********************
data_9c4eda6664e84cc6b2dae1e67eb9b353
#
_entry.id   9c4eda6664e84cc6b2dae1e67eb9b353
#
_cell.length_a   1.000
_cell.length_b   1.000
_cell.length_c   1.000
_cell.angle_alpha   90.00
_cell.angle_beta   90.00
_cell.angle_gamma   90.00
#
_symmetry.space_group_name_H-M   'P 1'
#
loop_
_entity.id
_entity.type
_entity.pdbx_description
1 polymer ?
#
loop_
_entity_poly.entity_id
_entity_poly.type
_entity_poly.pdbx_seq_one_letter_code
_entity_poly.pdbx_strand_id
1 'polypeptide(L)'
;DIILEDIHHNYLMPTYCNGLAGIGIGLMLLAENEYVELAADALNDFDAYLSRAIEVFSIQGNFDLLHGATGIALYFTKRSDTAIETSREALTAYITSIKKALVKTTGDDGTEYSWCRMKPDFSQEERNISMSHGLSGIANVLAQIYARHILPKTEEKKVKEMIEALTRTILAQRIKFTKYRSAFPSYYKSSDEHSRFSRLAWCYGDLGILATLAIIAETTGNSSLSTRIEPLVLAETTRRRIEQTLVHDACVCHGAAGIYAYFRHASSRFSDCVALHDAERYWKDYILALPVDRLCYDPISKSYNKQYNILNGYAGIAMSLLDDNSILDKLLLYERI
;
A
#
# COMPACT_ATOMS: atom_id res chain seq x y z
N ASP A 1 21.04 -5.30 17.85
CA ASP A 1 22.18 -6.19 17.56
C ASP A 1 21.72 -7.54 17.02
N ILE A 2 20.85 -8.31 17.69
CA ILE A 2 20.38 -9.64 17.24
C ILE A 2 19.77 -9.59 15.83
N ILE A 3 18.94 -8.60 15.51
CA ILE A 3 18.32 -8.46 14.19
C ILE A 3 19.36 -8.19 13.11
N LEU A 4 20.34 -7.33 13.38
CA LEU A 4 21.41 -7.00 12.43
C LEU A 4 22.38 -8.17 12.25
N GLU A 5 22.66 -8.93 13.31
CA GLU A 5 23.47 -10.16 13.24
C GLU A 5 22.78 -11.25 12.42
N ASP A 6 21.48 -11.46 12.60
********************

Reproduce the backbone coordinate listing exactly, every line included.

data_9c4eda6664e84cc6b2dae1e67eb9b353
#
_entry.id   9c4eda6664e84cc6b2dae1e67eb9b353
#
_cell.length_a   1.000
_cell.length_b   1.000
_cell.length_c   1.000
_cell.angle_alpha   90.00
_cell.angle_beta   90.00
_cell.angle_gamma   90.00
#
_symmetry.space_group_name_H-M   'P 1'
#
loop_
_entity.id
_entity.type
_entity.pdbx_description
1 polymer ?
#
loop_
_entity_poly.entity_id
_entity_poly.type
_entity_poly.pdbx_seq_one_letter_code
_entity_poly.pdbx_strand_id
1 'polypeptide(L)'
;DIILEDIHHNYLMPTYCNGLAGIGIGLMLLAENEYVELAADALNDFDAYLSRAIEVFSIQGNFDLLHGATGIALYFTKRSDTAIETSREALTAYITSIKKALVKTTGDDGTEYSWCRMKPDFSQEERNISMSHGLSGIANVLAQIYARHILPKTEEKKVKEMIEALTRTILAQRIKFTKYRSAFPSYYKSSDEHSRFSRLAWCYGDLGILATLAIIAETTGNSSLSTRIEPLVLAETTRRRIEQTLVHDACVCHGAAGIYAYFRHASSRFSDCVALHDAERYWKDYILALPVDRLCYDPISKSYNKQYNILNGYAGIAMSLLDDNSILDKLLLYERI
;
A
#
# COMPACT_ATOMS: atom_id res chain seq x y z
N ASP A 1 21.04 -5.30 17.85
CA ASP A 1 22.18 -6.19 17.56
C ASP A 1 21.72 -7.54 17.02
N ILE A 2 20.85 -8.31 17.69
CA ILE A 2 20.38 -9.64 17.24
C ILE A 2 19.77 -9.59 15.83
N ILE A 3 18.94 -8.60 15.51
CA ILE A 3 18.32 -8.46 14.19
C ILE A 3 19.36 -8.19 13.11
N LEU A 4 20.34 -7.33 13.38
CA LEU A 4 21.41 -7.00 12.43
C LEU A 4 22.38 -8.17 12.25
N GLU A 5 22.66 -8.93 13.31
CA GLU A 5 23.47 -10.16 13.24
C GLU A 5 22.78 -11.25 12.42
N ASP A 6 21.48 -11.46 12.60